Vietnam’s Legacy

To the editors:

As a participant in the anti-Vietnam war movement and the Columbia University riots of 1968, I feel I must respond to the opinion piece by Joshua E. Gewolb ’01 (“Why I’m Sitting Out,” April 20). Gewolb claims that the Progressive Student Labor Movement (PSLM) “cheapens the legacy” of the anti-war movement by employing its methods in the service of the living wage issue, an issue that lacks both “the gravity and urgency” necessary to justify a sit-in.

I am proud to have been part of the anti-war movement. It was a mass movement, supported by a significant percentage of the students of the time. Even so, it was easier for many of us to vent our rage within and against (relatively) blameless universities than to confront the military and governmental institutions that were largely responsible for the war.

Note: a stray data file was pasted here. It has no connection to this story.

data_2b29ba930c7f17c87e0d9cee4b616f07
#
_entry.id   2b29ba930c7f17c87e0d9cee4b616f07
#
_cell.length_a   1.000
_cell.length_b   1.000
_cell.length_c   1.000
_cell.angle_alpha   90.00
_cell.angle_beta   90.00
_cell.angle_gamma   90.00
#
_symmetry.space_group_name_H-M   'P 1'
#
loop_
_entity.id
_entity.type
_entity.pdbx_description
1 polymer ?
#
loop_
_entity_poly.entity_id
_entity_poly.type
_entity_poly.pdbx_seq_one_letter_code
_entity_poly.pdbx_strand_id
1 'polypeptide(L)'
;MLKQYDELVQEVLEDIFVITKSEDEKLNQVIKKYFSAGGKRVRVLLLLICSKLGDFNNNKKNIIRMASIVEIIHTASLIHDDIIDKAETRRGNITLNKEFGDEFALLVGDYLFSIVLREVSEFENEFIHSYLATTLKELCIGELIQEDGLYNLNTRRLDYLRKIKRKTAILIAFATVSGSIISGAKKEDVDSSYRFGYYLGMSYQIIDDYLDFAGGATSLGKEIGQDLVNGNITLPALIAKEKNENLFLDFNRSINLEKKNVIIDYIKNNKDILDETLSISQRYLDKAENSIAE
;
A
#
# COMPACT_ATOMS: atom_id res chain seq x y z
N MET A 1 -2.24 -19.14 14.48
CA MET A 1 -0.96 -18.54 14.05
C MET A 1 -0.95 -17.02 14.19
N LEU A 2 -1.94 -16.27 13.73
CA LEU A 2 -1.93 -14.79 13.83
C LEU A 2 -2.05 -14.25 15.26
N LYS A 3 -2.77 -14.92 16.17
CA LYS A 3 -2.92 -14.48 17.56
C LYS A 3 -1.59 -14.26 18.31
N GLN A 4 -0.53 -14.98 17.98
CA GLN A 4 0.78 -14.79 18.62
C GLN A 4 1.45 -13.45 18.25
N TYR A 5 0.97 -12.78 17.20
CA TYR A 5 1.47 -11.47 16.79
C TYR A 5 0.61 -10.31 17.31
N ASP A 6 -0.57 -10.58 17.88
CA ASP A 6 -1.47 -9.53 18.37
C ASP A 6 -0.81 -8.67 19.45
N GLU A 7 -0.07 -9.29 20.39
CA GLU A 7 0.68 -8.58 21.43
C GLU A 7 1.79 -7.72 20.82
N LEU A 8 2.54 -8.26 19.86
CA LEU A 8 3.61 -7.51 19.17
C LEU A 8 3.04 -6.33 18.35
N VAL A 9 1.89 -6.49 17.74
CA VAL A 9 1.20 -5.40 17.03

The members of PSLM apparently constitute a minority of students who believe that the economic privation of the people whose work allows their University to function is an issue of immense gravity. These students have, at some sacrifice to themselves, taken this issue to its source, a University with a $19 billion endowment that cannot pay its workers the same salary as the city of Cambridge. Gewolb criticizes PSLM’s tactics and says only reason, not pressure, can be used to effect change. I wonder if he believes this is the lesson of the civil rights movement.

Many of Harvard’s students come from well-to-do backgrounds and will eventually reach the top of the economic ladder. It is easy for poor workers to become and remain invisible. I am proud that the members of PSLM have not forgotten these people, that they recognize their responsibility to them and that they have the guts to do something about it. Their protest ennobles them and enriches the legacy of non-violent protest for a worthy cause.

Neal Rosen

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